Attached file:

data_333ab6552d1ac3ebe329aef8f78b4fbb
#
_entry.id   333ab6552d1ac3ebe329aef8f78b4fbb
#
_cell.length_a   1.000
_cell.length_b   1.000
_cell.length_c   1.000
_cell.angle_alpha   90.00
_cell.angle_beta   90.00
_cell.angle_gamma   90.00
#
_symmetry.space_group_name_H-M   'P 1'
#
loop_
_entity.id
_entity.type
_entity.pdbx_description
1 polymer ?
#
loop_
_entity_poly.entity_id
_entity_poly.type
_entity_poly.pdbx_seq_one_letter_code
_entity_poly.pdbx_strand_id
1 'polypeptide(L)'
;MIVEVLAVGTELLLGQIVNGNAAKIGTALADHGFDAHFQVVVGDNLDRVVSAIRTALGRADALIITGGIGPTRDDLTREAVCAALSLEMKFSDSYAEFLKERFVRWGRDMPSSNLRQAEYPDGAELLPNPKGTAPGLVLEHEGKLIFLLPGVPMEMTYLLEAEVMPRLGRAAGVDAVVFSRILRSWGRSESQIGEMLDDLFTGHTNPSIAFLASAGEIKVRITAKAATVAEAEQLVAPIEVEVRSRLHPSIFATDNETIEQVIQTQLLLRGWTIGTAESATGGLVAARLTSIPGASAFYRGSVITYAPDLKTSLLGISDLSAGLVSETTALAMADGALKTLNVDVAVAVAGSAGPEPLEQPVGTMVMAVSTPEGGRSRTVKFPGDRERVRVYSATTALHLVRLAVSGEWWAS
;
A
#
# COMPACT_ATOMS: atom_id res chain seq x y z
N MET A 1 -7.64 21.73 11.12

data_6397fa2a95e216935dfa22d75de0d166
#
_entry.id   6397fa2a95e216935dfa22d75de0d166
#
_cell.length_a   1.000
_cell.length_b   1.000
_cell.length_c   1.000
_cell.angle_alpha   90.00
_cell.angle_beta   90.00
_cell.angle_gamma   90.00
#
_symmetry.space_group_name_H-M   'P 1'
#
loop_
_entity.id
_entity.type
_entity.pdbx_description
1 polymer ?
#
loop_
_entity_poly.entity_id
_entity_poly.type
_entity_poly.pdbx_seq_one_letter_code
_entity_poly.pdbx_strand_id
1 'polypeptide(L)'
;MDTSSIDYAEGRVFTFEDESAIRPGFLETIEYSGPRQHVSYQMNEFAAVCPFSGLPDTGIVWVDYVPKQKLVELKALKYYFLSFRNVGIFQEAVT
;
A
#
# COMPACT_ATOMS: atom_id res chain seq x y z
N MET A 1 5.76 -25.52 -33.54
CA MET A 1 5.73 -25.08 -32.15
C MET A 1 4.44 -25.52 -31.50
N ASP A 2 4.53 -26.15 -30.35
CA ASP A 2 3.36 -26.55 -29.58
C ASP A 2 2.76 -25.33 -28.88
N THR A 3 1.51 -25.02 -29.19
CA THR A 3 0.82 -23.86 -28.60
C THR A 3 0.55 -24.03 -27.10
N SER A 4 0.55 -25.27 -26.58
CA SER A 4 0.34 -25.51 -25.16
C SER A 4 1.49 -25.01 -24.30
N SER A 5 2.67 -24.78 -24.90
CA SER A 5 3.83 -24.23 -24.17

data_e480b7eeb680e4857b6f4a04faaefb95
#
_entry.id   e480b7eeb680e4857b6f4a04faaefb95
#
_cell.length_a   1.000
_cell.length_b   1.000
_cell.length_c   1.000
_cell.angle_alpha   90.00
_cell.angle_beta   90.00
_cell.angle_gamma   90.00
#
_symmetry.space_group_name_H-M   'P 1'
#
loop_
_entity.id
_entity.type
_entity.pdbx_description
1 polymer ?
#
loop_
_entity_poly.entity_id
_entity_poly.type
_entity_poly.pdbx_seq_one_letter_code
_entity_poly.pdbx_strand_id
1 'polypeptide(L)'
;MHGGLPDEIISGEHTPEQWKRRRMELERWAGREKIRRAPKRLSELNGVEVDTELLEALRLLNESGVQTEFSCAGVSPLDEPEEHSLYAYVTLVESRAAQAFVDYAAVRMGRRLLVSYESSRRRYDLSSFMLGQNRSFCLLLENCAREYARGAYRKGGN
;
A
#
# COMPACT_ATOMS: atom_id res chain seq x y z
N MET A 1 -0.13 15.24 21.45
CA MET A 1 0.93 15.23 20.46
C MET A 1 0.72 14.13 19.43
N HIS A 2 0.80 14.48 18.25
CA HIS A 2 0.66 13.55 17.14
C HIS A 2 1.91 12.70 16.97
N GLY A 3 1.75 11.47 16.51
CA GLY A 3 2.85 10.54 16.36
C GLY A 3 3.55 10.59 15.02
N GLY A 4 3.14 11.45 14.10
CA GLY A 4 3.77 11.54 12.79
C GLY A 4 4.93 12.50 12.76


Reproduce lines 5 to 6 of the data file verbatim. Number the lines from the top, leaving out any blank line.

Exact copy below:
_cell.length_a   1.000
_cell.length_b   1.000